PTI thanksgiving all’s well that ends well ISLAMABAD: After the Pakistan Tehreek-i-Insaf (PTI) decided to abandon the idea of laying siege to Islamabad and announced to hold a ‘thanksgiving rally’ at the Democracy Park and Speech Corner instead, many speculated that the party will not be able to fill the large space with workers.
However, the PTI cordoned off a portion of the space on Wednesday for the rally which gave the impression that hundreds of thousands of supporters had participated in the rally.
Last month, the PTI decided to lay siege to Islamabad on Nov 2 and a day before he was supposed to lock down the city, Imran Khan had announced the party will be holding a ‘thanksgiving rally’ instead as the Supreme Court had promised a commission will look into the Panama Papers leaks.
A large number of people came to Islamabad from across the country on Wednesday to participate in the rally, though not all of them were in favour of abandoning the earlier plans.
Talking to Dawn, a PTI supporter from Lahore, Sajid Ali said he was not in favour of agitation.
Residents of I-8 sector, however, say no more public gatherings should be allowed in the area
“I think the PTI should have called off its 2014 long march and there was no need for saying Islamabad will be locked down. However, I support Imran Khan because he is the better option,” he said.
A student of mechanical engineering at the International Islamic University, Farmanuddin, who belongs to Upper Dir, said he was in favour of Imran Khan’s decisions.
“However, the presence of so many law enforcement officials in the city since Imran Khan decided he will lock down the city was annoying,” he said.
Another PTI supporter, Hazir Khan, who works at a local restaurant and belongs to Peshawar, said that the PTI leader had made a good decision to wait for the court’s final decision before protesting.
Mohammad Nabi from Girja Road Rawalpindi, who works in an embroidery shop, said the PML-N government had not handled the situation properly.
“PML-N leaders hold a press conference after Imran Khan makes any allegation. They should have held a press conference this time as well and shown evidence of Nawaz Sharif’s innocence,” he said.
The section of Democracy Park and Speech Corner separated for the event had multiple entry points, all installed with walkthrough gates and the gathering of such a large crowd also provided some with business opportunities.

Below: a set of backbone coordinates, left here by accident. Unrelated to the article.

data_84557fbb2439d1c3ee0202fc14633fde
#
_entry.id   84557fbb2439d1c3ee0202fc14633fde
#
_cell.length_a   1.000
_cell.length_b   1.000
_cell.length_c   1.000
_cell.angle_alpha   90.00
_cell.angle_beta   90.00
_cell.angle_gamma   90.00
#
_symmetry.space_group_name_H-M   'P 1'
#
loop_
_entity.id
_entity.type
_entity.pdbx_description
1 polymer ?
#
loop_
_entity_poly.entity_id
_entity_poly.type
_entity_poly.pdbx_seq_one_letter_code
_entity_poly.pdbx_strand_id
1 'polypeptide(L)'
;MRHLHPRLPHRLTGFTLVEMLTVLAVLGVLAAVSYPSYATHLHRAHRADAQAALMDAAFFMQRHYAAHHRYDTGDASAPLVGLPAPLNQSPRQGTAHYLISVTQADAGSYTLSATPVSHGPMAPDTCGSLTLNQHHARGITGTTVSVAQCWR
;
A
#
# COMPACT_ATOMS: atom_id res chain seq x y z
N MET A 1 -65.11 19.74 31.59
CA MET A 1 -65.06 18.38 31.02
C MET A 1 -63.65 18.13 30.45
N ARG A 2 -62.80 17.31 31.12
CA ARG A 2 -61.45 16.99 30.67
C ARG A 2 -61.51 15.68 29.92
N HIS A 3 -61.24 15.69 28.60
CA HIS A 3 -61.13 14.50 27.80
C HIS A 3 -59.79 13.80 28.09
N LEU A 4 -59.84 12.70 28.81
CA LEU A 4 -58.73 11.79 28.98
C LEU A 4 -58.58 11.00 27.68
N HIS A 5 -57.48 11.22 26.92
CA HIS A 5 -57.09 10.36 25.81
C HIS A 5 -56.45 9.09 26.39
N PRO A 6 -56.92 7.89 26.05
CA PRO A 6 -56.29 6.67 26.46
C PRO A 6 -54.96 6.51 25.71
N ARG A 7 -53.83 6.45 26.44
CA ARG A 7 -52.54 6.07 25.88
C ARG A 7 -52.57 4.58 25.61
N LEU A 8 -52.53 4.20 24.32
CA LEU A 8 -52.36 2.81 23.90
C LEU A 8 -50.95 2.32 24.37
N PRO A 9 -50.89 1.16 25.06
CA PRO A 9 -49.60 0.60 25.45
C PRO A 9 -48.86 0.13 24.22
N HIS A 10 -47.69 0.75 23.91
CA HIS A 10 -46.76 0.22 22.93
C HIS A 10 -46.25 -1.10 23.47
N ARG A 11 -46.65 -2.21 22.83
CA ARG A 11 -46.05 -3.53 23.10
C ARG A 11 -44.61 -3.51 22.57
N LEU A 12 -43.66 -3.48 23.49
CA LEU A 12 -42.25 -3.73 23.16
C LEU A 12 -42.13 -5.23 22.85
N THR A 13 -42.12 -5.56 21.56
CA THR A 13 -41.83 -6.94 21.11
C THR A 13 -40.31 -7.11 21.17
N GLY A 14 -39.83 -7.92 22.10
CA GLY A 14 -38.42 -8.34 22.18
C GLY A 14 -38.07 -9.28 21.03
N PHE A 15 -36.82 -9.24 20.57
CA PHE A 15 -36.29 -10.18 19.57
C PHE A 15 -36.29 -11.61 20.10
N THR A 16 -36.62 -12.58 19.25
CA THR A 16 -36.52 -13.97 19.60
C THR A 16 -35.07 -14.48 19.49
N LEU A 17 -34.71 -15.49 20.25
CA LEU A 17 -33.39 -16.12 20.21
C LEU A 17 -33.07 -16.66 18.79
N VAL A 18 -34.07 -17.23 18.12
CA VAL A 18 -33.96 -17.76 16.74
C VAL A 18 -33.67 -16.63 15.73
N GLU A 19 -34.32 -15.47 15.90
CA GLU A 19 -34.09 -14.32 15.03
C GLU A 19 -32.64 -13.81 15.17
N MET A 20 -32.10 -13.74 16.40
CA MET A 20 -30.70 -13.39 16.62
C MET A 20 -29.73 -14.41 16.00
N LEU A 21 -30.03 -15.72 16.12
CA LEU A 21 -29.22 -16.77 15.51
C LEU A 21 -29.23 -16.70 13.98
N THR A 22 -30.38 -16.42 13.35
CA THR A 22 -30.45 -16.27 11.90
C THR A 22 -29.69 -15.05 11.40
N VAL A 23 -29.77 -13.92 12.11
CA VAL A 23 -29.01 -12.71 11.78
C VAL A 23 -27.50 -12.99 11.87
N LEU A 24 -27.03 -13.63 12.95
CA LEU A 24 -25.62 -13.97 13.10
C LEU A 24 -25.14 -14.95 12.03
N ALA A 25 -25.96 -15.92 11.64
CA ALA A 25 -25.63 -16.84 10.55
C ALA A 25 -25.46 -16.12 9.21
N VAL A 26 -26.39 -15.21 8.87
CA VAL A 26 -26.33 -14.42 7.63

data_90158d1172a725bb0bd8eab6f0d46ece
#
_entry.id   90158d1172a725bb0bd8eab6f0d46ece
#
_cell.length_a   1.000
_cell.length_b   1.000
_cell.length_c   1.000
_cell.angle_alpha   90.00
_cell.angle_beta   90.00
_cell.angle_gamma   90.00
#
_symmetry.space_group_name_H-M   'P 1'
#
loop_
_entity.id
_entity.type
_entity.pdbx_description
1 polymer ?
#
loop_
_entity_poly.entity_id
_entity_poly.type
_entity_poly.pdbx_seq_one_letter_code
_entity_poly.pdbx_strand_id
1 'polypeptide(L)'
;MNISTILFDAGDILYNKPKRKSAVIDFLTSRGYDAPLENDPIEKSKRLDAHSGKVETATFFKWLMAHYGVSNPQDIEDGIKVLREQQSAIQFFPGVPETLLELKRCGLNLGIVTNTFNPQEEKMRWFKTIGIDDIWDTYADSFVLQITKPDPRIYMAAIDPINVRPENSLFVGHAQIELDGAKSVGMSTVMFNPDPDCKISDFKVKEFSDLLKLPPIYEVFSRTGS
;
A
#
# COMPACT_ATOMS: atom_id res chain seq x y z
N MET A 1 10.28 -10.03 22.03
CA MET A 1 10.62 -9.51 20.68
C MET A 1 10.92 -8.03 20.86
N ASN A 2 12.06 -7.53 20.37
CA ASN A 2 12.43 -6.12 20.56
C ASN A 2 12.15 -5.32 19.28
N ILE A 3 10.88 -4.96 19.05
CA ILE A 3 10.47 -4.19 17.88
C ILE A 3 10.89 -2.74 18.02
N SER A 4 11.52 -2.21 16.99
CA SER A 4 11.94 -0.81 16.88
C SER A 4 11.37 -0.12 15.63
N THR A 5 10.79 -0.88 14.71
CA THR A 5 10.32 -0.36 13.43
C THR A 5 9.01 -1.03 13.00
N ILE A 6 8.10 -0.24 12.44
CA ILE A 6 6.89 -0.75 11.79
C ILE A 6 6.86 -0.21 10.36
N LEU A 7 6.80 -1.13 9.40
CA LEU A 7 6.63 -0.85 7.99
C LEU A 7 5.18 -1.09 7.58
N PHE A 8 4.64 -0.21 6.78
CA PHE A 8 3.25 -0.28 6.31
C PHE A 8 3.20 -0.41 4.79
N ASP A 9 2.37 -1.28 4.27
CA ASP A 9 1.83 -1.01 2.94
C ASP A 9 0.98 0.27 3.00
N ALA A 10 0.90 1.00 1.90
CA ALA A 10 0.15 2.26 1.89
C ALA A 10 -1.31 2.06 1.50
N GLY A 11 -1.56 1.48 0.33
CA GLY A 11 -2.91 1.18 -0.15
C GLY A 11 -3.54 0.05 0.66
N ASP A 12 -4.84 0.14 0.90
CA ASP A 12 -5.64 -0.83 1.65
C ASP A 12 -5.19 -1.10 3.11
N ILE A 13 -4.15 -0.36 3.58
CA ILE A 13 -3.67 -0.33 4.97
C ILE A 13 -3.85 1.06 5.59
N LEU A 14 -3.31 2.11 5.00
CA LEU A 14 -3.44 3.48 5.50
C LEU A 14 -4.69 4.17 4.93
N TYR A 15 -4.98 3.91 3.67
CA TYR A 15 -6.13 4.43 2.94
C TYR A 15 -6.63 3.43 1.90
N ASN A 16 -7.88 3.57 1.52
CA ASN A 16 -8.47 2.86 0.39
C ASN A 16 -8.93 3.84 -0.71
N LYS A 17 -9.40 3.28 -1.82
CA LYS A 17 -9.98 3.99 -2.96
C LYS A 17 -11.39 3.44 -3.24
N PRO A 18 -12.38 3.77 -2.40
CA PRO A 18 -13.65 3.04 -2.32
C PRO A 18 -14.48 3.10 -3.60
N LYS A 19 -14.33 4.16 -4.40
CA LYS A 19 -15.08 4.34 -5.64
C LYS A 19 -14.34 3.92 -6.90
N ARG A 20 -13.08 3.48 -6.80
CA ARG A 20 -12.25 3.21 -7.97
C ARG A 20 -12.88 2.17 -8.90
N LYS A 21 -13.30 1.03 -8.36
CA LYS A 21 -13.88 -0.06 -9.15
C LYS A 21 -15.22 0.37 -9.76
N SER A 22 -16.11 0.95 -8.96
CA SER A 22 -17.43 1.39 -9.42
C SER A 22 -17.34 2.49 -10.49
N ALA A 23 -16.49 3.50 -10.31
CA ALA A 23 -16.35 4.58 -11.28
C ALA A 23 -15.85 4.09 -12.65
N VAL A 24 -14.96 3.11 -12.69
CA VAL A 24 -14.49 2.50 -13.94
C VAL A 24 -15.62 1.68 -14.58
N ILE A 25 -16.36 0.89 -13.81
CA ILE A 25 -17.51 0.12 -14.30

Hameed Raza sells fried foods at the Rawalpindi Vegetable Market and came to Islamabad on Wednesday to sell pakoras. He said he prepared Rs50 and Rs100 worth of pakoras and made good money. Many other people could be seen selling cold drinks and mineral water.
The residents of I-8 were most affected by the rally near Parade Ground, with some saying no more public gatherings should be allowed in the area in the future.
A retired government servant Zafar Ali told Dawn that PTI workers were chanting slogans till two in the morning Tuesday night due to which residents of the area could not sleep.
“I wake up for midnight prayers, which is why I sleep after praying isha normally. But I could not get enough sleep last night. My grandchildren did not go to school because they could also not sleep. It is strange to allow a political event near a residential area,” he said.
Another resident of the area, Mohammad Hanif said that traders and politicians can afford to not sleep at night as they can wake up later but government officials like himself have to be at work by eight in the morning and need their sleep.
When asked about the parade on Pakistan Day, Mr Hanif said that parade is held during the day and is not as inconvenient.
“The roads are closed on March 23 but we do not mind as much due to the holiday. It was a working day on Wednesday and the main road remained closed due to the crowd and residents had to use alternate routes,” he said.
Babar Khan, who works for a travel agency in I-8 and lives in I-9, pointed out the vehicles parked in Kachnar Park in I-8, the owners of which had crossed the Islamabad Highway to the rally on foot.